Estimating mistakes cost contractors plenty. And, with the demand from customers for estimates on-the-fly, the chances of missing the mark increase dramatically. Try this FLOW strategy to stop making estimating mistakes.
1. Fit Yourself with the Right Tools
On-the-spot estimates are risky, but today's want-it-now consumers often expect them. So the best approach is using a familiar estimating tool that matches your estimating style. It's also important to use a checklist, either one incorporated into the tool, or a separate one. The checklist contains all the critical aspects you must consider to avoid surprises once the work begins.
Here are examples of what to include:
- Dimensions calculated correctly (because there are 27 cubic feet in a cubic yard).
- Specific materials (because there's a $5 difference between a $5 tile and a $10 tile).
- Access and environment (because close quarters, lack of parking, heavily-trafficked streets, and the nursing home next door all present challenges that don’t affect the work directly, but have everything to do with the work).
- Unknowns (because the wall really is load bearing and there still are galvanized pipes in buildings).
Your checklist will evolve over time as you run into other surprises, so by keeping it up-to-date, you have an instant memory jogger. It’ll help you include everything, even as your potential clients pace back and forth waiting for a number.
Your checklist will evolve over time as you run into other surprises, so by keeping it up-to-date, you have an instant memory jogger.
When not doing on-the-spot estimates, use a tool that matches your other workflows. If you work mostly with spreadsheets, then use a spreadsheet-based tool. If you use project management software, then use an estimating app that integrates with it. When you use Procore, for example, you can choose from several bidding and estimating apps that integrate.
2. Look After Your Database
Commercial cost databases get you only about halfway to an exceptionally accurate estimate. They are great for starters, and for quick estimates to verify subcontractor pricing or for getting a rough change order cost. But, they'll always have something missing—the reality of your particular materials, equipment and labor markets. For that, you need your own experience, and hopefully your own records of what you spent for similar tasks on similar projects.
You will probably create, and use standardized assemblies in your estimating to speed things up. Assemblies represent multiple items, and they rely on your database. If you don't keep your database updated with the most recent data, your assemblies won't show accurate resources and costs. When individual items rely on outdated data, your overall estimate takes a small hit to its accuracy. But, when assemblies use inaccurate data the hit is much bigger.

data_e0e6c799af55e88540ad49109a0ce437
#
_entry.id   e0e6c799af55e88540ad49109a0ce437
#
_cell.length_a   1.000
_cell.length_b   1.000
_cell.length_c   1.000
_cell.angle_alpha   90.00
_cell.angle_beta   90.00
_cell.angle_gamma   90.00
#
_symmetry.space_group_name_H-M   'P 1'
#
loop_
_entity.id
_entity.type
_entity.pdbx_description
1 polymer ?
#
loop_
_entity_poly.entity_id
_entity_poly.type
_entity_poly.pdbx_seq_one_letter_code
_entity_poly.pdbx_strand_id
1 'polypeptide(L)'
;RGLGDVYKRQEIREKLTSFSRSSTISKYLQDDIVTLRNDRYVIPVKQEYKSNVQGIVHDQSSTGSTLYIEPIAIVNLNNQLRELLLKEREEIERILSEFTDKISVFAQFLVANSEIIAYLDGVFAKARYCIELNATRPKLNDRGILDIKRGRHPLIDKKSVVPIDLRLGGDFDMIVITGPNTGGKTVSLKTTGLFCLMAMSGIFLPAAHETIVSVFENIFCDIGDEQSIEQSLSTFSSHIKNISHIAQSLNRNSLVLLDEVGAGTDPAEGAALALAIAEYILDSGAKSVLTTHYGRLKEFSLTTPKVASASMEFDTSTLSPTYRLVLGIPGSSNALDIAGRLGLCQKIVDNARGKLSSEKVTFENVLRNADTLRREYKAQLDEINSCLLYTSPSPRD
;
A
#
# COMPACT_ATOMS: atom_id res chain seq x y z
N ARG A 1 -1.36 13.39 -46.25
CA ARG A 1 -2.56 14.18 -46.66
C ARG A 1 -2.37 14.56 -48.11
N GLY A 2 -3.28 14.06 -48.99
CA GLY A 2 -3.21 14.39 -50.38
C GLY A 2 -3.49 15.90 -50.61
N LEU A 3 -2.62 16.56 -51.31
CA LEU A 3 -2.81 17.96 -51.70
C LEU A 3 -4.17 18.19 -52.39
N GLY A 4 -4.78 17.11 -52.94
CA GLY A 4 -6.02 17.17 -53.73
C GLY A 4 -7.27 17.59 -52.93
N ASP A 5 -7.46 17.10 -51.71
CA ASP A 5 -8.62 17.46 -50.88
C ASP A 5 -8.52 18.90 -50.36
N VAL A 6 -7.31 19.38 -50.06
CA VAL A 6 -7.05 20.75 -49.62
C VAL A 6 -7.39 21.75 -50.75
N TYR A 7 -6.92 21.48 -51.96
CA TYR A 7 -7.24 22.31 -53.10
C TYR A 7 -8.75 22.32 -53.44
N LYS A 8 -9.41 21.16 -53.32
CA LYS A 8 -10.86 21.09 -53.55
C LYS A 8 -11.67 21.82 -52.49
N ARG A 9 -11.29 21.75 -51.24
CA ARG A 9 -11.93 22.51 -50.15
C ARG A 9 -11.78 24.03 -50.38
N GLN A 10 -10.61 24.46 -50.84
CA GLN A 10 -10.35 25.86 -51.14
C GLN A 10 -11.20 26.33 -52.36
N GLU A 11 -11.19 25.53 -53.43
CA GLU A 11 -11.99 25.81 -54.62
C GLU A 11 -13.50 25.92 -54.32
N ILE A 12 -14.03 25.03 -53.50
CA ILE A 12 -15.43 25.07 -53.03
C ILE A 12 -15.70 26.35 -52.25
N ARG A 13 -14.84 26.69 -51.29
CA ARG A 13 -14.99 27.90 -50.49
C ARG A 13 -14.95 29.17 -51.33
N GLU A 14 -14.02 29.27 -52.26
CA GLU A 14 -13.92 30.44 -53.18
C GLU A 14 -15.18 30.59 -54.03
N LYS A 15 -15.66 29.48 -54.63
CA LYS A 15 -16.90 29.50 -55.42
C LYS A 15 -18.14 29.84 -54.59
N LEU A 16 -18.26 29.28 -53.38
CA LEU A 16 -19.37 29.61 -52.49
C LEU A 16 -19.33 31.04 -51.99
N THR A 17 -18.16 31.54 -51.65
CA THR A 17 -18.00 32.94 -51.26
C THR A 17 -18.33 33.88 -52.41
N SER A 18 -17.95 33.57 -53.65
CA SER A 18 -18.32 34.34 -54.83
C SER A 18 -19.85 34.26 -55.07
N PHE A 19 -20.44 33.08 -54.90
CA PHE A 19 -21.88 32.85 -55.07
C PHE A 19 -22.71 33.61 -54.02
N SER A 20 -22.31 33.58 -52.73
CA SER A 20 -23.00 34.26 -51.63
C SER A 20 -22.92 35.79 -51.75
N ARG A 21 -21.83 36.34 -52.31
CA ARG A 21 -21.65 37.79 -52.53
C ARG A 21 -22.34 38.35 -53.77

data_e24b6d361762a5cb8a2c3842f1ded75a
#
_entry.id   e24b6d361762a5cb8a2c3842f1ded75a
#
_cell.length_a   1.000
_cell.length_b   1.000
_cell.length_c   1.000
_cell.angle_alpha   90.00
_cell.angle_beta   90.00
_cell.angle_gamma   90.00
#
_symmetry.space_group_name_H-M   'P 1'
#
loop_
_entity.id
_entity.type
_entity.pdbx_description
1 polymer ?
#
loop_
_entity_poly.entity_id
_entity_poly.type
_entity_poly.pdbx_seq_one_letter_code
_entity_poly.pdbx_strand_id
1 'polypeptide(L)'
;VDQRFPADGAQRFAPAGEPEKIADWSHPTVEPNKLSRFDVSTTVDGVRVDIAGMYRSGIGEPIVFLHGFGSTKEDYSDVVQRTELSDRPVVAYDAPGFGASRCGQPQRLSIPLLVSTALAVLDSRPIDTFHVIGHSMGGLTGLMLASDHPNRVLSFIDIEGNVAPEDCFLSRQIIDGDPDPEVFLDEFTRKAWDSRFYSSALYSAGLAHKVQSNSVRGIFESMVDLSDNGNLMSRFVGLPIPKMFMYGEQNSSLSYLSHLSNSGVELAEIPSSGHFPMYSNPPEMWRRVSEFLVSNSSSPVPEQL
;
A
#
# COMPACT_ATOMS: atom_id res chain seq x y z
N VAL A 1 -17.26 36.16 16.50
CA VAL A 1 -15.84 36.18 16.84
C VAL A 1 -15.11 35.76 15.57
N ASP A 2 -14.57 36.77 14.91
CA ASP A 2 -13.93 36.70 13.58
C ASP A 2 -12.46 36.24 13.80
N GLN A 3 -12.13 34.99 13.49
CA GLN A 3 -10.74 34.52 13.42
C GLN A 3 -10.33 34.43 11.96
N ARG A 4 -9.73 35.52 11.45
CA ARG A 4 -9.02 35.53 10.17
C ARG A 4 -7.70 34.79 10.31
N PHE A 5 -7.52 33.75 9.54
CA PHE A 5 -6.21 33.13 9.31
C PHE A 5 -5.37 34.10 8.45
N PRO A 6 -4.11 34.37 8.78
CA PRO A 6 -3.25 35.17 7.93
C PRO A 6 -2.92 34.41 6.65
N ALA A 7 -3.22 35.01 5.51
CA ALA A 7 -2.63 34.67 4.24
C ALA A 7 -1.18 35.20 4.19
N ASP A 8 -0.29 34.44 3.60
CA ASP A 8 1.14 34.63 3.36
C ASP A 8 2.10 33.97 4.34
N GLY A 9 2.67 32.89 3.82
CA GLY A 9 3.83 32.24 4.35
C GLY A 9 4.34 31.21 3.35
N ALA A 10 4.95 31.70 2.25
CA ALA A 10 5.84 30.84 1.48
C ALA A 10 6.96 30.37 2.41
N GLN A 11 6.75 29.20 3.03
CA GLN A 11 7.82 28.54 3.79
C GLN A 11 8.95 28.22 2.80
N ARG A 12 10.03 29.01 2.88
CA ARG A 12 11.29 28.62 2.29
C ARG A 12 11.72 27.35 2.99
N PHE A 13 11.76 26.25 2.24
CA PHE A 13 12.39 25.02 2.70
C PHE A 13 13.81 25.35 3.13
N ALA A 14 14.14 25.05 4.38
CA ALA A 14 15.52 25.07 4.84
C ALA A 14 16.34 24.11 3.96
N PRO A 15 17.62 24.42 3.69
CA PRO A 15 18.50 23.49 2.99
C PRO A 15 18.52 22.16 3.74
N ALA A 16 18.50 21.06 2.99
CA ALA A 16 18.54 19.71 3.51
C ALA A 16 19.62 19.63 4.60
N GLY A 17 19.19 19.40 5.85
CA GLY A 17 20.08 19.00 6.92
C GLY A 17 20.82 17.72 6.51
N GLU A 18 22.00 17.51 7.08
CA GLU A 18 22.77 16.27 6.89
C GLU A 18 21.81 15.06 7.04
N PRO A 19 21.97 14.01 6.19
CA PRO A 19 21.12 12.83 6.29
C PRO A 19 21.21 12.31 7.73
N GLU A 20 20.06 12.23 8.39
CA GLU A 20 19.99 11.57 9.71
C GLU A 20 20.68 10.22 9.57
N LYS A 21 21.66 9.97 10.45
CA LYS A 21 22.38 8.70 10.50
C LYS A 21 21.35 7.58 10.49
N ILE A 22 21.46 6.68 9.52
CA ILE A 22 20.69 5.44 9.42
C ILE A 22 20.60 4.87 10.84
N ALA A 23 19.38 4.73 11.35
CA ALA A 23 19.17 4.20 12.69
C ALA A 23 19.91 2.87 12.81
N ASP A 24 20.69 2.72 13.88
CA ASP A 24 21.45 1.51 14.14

Another key aspect of your estimating database that you should watch closely is the nomenclatures, or descriptions of items. Rebar comes in sizes like #3, #4, and #5 etc. which roughly correspond to 3/8 inch, 1/2 inch, and 3/4 inch. However, there's also a length attribute to them, and they come in black, epoxy and weldable. If the database doesn't contain every aspect of the material, you won't be able to accurately match the project specifications.
3. Observe Your Process
Estimating is best done in a quiet place where the only interruptions you face are the ones you create yourself. In fact, if you use ear plugs or noise cancelling headsets, you can get the advanced benefit that silence offers. Make silence part of your estimating process, and you'll likely find you'll get done quicker and have more accurate results.
Estimating is best done in a quiet place where the only interruptions you face are the ones you create yourself.
Another important aspect to include in your estimating process is a step-by-step method. If you prefer to takeoff and estimate each area as you go, then always use that method. Or, if you prefer to takeoff and estimate from the front of the plans to the back, then do that consistently. Alternating your method is like interrupting yourself; it increases your estimating time. Not using the same method from one estimate to the next will also reduce accuracy as you adapt to a different method each time you start a project.
4. Wield Strong Quality Checks
Once you've done the heavy lifting of fitting prices to activities, don't compromise all that work by using weak quality control. Hopefully, you're using an estimating tool that handles the math accurately. However, if you use spreadsheets, be very skeptical about formula accuracy and numbers that get carried forward to other aspects of the estimate. Spreadsheets are notorious for errors, and the number one reason is that few people have formal training in using them.
So, if you're using spreadsheets, get trained. On the other hand, if you use a specialized estimating solution, develop your own quality checks to verify:
- Your work breakdowns are complete.
- Your assemblies are relevant to the tasks and activities.
- The resources assigned to tasks match the available resources.
- The materials match the specifications.
- The equipment is equipped correctly and sized right for the task.
You're probably wondering why you'd need training to create accurate and secure spreadsheets. Spreadsheets are powered by code (formulas). Keep in mind, though, that trained professionals create buggy software all the time, and imagine what untrained, casual users can do. Spreadsheets have dangerous aspects like hidden cells, and they are often riddled with cut/paste errors and mistakes so serious they have even been linked to the recent collapse of financial systems.